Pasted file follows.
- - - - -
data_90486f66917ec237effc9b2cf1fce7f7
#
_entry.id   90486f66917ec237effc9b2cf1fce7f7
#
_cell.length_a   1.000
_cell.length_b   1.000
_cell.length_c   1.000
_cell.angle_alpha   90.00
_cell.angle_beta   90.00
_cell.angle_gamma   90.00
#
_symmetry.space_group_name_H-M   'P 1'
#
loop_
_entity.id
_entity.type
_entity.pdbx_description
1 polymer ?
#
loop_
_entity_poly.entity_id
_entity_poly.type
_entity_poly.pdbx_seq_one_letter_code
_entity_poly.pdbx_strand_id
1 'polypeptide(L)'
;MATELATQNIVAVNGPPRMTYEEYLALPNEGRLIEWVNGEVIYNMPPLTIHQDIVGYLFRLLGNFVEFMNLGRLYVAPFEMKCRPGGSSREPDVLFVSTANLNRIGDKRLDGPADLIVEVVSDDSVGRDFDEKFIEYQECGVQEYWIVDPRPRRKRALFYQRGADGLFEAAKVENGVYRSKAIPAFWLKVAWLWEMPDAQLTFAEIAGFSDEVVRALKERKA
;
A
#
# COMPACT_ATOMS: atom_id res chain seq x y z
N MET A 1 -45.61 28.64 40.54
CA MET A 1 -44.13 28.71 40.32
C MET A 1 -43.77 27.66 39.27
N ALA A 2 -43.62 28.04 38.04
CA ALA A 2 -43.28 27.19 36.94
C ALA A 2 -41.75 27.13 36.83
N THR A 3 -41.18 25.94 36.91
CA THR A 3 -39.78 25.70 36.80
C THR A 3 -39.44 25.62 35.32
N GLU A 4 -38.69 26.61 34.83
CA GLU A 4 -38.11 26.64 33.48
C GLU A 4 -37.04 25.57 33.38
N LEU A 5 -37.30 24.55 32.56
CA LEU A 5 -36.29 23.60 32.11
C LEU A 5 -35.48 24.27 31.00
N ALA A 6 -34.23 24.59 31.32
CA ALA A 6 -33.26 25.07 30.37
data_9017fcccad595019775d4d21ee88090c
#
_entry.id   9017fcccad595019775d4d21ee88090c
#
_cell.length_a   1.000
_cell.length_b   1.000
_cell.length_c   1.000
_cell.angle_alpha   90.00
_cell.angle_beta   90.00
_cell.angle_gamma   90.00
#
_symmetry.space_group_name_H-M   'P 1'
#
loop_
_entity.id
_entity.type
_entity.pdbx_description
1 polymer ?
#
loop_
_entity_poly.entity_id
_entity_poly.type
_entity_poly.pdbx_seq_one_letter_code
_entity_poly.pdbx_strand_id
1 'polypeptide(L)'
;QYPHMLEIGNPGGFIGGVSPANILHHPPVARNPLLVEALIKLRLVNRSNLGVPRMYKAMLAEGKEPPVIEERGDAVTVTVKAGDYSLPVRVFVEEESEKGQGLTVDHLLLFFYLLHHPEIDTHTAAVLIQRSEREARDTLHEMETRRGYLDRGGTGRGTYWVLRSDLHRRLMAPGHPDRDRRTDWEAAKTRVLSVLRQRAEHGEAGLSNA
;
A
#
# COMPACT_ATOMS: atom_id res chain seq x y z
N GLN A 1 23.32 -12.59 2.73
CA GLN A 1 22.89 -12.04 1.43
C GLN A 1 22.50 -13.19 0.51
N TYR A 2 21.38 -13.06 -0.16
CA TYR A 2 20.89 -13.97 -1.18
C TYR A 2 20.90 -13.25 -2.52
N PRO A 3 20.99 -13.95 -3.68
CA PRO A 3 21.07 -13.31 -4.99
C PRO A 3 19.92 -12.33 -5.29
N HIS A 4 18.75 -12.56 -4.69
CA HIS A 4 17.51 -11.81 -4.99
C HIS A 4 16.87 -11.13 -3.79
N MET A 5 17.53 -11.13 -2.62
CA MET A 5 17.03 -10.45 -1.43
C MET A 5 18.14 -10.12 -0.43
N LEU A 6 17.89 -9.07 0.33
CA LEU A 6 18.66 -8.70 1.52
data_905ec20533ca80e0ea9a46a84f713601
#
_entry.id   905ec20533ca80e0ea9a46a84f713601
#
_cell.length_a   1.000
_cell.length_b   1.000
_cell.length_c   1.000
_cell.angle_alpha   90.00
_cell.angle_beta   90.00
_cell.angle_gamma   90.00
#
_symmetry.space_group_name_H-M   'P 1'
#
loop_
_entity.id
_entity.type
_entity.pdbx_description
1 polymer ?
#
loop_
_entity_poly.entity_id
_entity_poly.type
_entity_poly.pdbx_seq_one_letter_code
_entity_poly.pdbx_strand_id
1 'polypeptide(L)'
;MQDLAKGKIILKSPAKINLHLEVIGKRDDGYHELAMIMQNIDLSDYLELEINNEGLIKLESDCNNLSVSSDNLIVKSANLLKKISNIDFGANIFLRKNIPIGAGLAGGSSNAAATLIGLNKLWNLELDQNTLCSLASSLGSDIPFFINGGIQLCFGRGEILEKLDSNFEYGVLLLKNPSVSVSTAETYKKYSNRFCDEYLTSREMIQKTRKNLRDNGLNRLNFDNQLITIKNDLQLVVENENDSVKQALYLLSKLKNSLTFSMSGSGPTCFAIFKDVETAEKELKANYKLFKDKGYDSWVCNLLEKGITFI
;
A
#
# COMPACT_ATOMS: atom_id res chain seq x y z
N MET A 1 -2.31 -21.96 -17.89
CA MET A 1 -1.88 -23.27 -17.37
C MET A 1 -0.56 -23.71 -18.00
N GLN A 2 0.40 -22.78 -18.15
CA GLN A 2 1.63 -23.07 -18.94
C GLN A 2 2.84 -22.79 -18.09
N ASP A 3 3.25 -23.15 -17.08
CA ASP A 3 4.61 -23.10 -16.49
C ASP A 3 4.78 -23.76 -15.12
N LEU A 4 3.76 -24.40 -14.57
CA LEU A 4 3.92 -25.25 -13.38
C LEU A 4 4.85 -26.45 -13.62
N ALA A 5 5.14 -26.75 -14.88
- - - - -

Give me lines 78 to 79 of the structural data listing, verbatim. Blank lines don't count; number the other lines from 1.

N GLN A 1 23.32 -12.59 2.73
CA GLN A 1 22.89 -12.04 1.43